Tag: SC Coastal Conservation League

Bears, Harbor Dredging and Ecoterrorism

The cries of ecoterrorism seem to be the shrillest when the environmentalist groups have trouble getting what they want.

There was another piece in mainstream media over the weekend crying out about lack of bear tunnels and high fences with regard to the International Drive project.

This came within one week of the decision by a committee of the SCDHEC board voted 3-0 to reject a request for review of the project by the Coastal Conservation League and SC Wildlife Federation. These two environmentalist groups made a last minute appeal July 10, 2015 to stop SCDHEC and the US Army of Corps of Engineers from issuing permits that would have allowed construction on International Drive to go forward.

After a discussion of how political pressure apparently influenced the SC Department of Natural Resources to drop an earlier requirement to include three bear crossing tunnels and higher fences in the International Drive project, the following statement is made about a 2013 agreement between Horry County and SCDNR about the project:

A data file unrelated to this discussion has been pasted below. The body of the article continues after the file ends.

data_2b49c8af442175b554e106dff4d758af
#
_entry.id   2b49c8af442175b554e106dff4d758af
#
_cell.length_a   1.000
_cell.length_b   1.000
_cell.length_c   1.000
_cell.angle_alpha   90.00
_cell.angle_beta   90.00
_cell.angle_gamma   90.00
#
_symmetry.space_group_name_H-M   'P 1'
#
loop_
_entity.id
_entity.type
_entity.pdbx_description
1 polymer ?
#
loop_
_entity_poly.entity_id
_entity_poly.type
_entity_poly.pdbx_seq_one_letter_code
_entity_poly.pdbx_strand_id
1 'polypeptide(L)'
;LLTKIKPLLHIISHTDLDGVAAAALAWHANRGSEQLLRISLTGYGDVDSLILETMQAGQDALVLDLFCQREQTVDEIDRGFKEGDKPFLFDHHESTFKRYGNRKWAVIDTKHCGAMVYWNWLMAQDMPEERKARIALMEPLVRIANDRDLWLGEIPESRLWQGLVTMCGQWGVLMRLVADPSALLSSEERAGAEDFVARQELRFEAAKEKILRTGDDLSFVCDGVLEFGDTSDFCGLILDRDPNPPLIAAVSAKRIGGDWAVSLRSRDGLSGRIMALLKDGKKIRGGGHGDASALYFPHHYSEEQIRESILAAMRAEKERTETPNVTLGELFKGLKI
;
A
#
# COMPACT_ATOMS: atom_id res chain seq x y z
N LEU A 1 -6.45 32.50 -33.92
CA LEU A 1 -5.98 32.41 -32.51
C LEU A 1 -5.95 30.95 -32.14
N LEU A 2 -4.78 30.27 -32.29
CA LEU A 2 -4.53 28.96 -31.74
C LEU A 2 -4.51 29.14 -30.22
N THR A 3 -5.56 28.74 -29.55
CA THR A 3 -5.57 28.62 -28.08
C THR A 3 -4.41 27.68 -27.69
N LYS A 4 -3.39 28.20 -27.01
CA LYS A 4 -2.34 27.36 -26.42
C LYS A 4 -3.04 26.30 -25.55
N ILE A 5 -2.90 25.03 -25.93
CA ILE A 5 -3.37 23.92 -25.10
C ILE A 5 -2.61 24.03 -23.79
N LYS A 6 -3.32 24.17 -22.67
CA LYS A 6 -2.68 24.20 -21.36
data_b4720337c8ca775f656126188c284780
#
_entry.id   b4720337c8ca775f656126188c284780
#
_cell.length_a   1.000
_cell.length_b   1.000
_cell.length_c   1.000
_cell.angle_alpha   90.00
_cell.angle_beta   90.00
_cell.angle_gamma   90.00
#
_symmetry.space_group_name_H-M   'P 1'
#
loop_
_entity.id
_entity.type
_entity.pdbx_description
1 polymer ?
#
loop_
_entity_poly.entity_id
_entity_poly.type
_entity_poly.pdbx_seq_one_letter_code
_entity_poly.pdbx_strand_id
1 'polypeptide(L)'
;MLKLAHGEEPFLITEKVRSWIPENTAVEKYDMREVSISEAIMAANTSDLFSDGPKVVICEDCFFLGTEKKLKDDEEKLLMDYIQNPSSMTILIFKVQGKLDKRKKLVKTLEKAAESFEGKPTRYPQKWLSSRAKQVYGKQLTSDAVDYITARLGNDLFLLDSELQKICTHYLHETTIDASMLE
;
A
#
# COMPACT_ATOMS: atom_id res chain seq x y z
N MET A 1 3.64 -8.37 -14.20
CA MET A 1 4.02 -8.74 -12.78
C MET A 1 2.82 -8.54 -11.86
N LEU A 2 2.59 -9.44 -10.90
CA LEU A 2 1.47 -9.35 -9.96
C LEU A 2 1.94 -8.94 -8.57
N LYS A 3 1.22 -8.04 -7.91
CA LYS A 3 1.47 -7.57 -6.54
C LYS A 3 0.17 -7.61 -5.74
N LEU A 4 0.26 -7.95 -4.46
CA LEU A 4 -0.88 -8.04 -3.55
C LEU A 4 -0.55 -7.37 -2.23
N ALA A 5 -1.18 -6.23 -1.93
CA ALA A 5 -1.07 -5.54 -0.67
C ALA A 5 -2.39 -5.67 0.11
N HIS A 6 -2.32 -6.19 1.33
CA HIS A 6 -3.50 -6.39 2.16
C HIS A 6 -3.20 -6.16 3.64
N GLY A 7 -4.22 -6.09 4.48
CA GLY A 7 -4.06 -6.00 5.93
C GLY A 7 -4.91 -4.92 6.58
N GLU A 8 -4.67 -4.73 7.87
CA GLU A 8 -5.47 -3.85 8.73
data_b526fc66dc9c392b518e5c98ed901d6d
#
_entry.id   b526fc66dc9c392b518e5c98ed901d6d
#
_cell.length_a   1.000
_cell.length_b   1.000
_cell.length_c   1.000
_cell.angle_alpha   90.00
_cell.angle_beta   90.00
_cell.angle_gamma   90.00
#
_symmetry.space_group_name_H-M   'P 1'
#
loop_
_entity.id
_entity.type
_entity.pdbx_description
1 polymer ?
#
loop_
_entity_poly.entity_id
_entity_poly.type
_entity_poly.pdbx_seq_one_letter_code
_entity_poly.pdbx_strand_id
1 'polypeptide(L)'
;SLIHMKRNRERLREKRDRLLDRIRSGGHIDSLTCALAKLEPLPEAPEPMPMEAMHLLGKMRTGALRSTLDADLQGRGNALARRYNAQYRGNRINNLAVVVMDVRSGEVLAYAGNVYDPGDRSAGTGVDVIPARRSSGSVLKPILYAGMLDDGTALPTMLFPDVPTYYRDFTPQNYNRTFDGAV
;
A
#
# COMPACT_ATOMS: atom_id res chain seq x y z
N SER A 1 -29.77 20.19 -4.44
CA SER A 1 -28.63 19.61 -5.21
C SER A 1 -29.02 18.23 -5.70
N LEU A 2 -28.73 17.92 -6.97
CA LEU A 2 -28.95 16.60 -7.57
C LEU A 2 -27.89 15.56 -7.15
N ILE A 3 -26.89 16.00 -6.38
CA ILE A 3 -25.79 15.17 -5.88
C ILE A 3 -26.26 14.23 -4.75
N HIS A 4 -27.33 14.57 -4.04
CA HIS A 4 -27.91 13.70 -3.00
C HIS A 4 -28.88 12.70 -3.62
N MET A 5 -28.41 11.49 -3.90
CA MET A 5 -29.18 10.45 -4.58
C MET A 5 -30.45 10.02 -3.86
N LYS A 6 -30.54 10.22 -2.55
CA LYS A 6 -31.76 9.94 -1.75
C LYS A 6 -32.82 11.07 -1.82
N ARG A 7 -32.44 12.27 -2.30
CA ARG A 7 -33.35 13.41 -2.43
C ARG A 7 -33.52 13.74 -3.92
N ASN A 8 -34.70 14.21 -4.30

“Horry County also agreed to pay the natural resources agency $122,210, the 2013 agreement shows.”

The inference here is that Horry County paid SCDNR to drop its requirements. Actually, Horry County paid SCDNR the money for a right of way on SCDNR property along the International Drive route. The inference was even stronger in earlier statements and op-ed pieces by staff of the SC Coastal Conservation League.

Budgets - Cuts, Spending and You

Ecoterrorism and Public Dollars

Last week I did an article on ecoterrorism causing further delays in the International Drive project.

The form of ecoterrorism I was talking about consists of environmental groups essentially taking the stand ‘submit to our demands or we will delay your project ad infinitum.’

The International Drive project is not unique in the use of this technique.

The environmental groups will tell you they don’t threaten or bully anybody, but the effect appears to produce the same result. And this ecoterrorism is apparently not limited to the specific requirements of a project. It can apparently go well beyond those parameters if the environmental groups desire.

An example is the wetlands mitigation done for the Boeing plant in North Charleston.

General obligation economic development bonds were issued by the state of South Carolina to pay for infrastructure associated with the construction of facilities to ultimately be used by the Boeing assembly line. Included was a $5 million bond for wetland mitigation.

After paying the issuance cost of $250,000, the remaining $4,750,000 of bond proceeds were paid into the account of ACRET (Ashley Cooper River Environmental Trust), a non-profit entity established by the SC Department of Commerce.